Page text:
Important New Study Shows Even Greater Investor Opportunities, Risks from Climate Change
Climate change is a financial risk that must be addressed with actionable solutions
The Intergovernmental Panel on Climate Change (IPCC) released a major new report yesterday, warning of greater impacts to human and natural systems than in earlier reports, and stressing the need to invest urgently in mitigation and adaptation to climate change.
The report concludes that greenhouse gas emissions from deforestation, fossil fuel use, agriculture and other human activities continue to pose global risks – particularly to the most vulnerable populations in poor communities, low–lying areas and the developing world. Life for many in these communities could evolve into a dystopia of food shortages or food price volatility, degradation of public health and freshwater reserves, loss of rural livelihoods, political instability, and other major disruptions. The report stresses however that many of these systems – like a pandemic – are global in nature, affecting wealthy countries as well, and many are “pervasive and irreversible.” And ecosystems and animals are also at risk; in all likelihood we face the tragedy of mass extinctions.
Climate change, then, is even more urgent challenge for corporations – both in terms of the physical risks they face in their operations and supply chains, and higher cost of resources like energy, water, and raw materials. The responsibility to act, however, extends beyond corporations – to investors, governments, international institutions and communities – to make accelerated commitments to mitigate climate change through carbon emissions reductions, support of alternative energy technologies, resiliency planning and adaptation.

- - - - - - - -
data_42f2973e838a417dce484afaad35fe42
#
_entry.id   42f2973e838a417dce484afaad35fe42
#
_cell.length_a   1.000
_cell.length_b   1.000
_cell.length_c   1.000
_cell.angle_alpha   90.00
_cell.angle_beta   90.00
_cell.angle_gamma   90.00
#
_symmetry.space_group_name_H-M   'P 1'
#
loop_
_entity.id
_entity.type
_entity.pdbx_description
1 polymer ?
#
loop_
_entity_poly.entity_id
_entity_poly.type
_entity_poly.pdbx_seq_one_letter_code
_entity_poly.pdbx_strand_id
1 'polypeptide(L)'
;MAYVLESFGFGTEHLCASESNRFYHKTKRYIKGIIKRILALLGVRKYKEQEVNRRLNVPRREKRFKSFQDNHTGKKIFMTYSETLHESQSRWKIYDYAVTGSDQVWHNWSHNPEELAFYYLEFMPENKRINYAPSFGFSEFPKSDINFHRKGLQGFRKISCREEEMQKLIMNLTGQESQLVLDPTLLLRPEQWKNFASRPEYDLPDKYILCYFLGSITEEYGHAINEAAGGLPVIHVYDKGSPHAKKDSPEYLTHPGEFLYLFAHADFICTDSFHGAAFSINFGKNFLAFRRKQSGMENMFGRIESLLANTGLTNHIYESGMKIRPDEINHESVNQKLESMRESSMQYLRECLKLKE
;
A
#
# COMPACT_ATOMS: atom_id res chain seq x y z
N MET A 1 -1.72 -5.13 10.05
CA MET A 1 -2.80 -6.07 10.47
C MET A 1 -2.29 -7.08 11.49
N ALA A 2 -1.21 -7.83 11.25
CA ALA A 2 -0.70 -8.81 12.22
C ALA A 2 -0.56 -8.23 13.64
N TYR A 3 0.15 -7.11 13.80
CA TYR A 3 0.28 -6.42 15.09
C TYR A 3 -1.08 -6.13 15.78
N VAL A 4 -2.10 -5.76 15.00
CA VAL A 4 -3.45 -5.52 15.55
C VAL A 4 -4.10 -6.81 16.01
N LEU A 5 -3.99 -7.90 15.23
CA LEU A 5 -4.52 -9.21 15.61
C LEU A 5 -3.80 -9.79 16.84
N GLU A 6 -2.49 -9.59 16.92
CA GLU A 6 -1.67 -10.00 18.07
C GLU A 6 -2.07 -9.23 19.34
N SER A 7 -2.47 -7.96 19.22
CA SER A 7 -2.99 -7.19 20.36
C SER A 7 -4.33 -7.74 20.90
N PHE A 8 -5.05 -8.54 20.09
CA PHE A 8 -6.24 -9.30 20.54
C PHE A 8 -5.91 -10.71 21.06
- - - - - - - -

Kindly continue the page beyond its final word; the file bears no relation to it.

Calvert is doing its part to support this effort by investing in companies that have embedded climate change risks and solutions into their corporate DNA, by pressing companies for disclosure and aggressive targets to reduce greenhouse gas emissions, and asking them to take public positions in support of climate policy. We also work in concert with other investors, forming coalitions to leverage greater pressure on companies and policymakers. In addition, we recognize the enormous business opportunity and potential to effect positive change by investing in solutions to the global systemic problems detailed in the IPCC report – solutions like alternative energy and more efficient water technologies.
Finally, climate change is as much a challenge of human capital as an environmental one. We think corporations that stress diverse boards and leadership, and involve vulnerable communities in planning for climate impacts, are much more likely to be a good investment bet – both for shareholders and the planet.
Ellen Kennedy, Manager, Environment, Water and Climate Change, Calvert Investments.
Gabriel Thoumi, CFA, Sr. Sustainability Analyst, Calvert Investments. Mr. Thoumi is also an Expert Reviewer to the InterGovernmental Panel on Climate Change Working Group 3.